• Mirror-Cracking Ugly - Ringo
  • Misblamed - Ringo Starr wasn't happy with his portrayal in the show and complained to Lance Percival. Lance kindly explained that he just did the voices and pointed Ringo in the direction of the writers.
  • Monumental Damage - The Beatles go to rehearse in the Coliseum and cause it to fall apart.
  • Normal Skinned Space Babe - One of these tries to "save the universe from The Beatles" by stranding them on a random planet in "Day Tripper".
  • No Swastikas - The Iron Cross option was used in "Paperback Writer", when John Lennon was fighting the Nazis.
  • Not Even Bothering with the Accent - Not with a Liverpudlian one, at least. The creators decided to use a generic British accent so the viewers could understand them more easily.
    • Lance Percival has said in interviews he gave Ringo a hint of a Birmingham accent.
    • For some reason Paul Frees plays George with a...completely indescribable accent. The closest one can come is that it's a bad Peter Lorre impression by way of Asia and Ireland.
  • Not Quite Starring
  • Off-Model - They're hardly ever on model. Paul is often the worst offender.
  • Ooh, Me Accent's Slipping - John, quite often. And George is a bizarre mix of Asian-Irish-Boo Berry.
  • Opposite Gender Clone - Each Beatle gets one in "I've Just Seen a Face". Notably, Paul is the most convincing and...vamp-y.
  • Parental Bonus - "I'm Down":

George: "I'll take care of the grapes." [grabs three French women]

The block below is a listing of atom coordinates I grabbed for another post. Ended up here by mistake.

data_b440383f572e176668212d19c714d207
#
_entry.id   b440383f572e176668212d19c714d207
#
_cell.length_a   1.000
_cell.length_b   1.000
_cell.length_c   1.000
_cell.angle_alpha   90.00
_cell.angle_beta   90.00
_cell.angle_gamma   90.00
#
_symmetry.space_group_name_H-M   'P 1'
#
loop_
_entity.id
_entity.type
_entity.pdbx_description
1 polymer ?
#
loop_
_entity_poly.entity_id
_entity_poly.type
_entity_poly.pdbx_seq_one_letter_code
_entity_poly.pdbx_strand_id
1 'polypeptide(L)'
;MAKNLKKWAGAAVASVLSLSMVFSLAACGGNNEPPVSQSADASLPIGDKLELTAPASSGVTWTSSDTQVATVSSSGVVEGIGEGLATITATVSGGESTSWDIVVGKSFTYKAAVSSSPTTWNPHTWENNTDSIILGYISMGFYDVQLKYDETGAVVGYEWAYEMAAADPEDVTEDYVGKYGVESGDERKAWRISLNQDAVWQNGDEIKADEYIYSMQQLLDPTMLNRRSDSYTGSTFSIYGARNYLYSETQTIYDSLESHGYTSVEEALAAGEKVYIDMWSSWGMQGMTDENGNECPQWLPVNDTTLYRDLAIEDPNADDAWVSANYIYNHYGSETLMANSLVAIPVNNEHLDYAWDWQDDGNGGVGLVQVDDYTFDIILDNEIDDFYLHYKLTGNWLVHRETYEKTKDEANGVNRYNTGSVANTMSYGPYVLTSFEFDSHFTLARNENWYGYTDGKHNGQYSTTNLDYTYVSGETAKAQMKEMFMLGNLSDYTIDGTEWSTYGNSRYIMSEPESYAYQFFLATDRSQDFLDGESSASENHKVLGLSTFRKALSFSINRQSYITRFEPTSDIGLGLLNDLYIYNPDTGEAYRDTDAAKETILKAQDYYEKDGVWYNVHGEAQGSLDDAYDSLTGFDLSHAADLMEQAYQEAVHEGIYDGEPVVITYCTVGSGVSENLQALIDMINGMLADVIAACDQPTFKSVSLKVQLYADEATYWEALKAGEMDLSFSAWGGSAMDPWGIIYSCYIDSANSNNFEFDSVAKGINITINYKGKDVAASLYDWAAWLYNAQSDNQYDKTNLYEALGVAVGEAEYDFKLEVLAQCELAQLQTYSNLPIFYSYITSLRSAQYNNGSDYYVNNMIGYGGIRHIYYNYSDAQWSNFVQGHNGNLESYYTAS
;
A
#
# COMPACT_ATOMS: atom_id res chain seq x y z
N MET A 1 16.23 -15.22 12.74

Paul: "I don't think they're quite ripe yet." [points to a little girl standing nearby]

  • The Power of Rock - Can turn a Deliberately Monochrome orphanage into a psychedelic wonderland!
  • Pungeon Master - Ringo, especially in the singalong intros.
  • Real Song Theme Tune - "Can't Buy Me Love" for season 1, "Help!" for season 2 and "And Your Bird Can Sing" for season 3.
  • The Runt At the End - Ringo. Partial Truth in Television.
  • Shout-Out - "Don't Bother Me" uses the "Ringo sleeping on the wrong end of the bed" gag from Help!, and the second opening is a big shout out to James Bond films.
    • Ooh, and "James Blond" in "Penny Lane"!
      • On a related note, in the "Dizzy Miss Lizzy" episode, the evil competitors in the race are a Generic Archvillain and a very obvious Mook. He's the spitting image of Oddjob from Goldfinger.
    • Their performance in "I'm Down," makes a lot of references to their Shea Stadium performance.
    • The Beatles imagine themselves as The Three Musketeers in "Any Time at All".

"Athos!" "Porthos!" "Aramis!" "And Ringo!"

  • Simpleton Voice - Ringo.
  • Soundtrack Dissonance - The images they put to the songs are relevant to varying degrees.
    • "Eleanor Rigby" might be the worst offender. The second and third verses play but the actual animation completely diverges from the song's downer nature. In the stanza that describes her death and unattended funeral, she is alive and well, and a group of children decide to throw her a party...
      • And another, more literal than usual example from the same short - the boys play their two guitars and a bass when Paul sings the song, but the song itself has no guitars nor bass line.
  • Stock Audio Clip: Always, and for no reason other than to save money and time. It can get pretty awkward hearing Paul say "Rob'n Hood? Heneverhappened." about once a minute in "Taxman."
  • Stock Footage - Often used when the Beatles start playing.
  • Straw Fan - Of course.
  • Super-Deformed - Well, basically.
  • Talking to Himself - Paul and Ringo are voiced by Lance Percival; John and George are voiced by Paul Frees.
  • That Reminds Me of a Song - Employed to varying degrees of success.
  • Too Dumb to Live - Ringo, usually. George, sometimes. The boy can't even read!
    • Why Ringo never sued King Features is completely unknown to us. In comparison to his actual persona, the show's portrayal of him borders on libel.
  • Trope Maker/Ur Example - As mentioned above.
  • Überwald - The Beatles visit Transylvania in one episode.
  • What the Hell, Hero? - When Ringo reveals his hobby is catching "birds" (read: women) and putting them in cages in "Ticket to Ride", this is everyone's general reaction.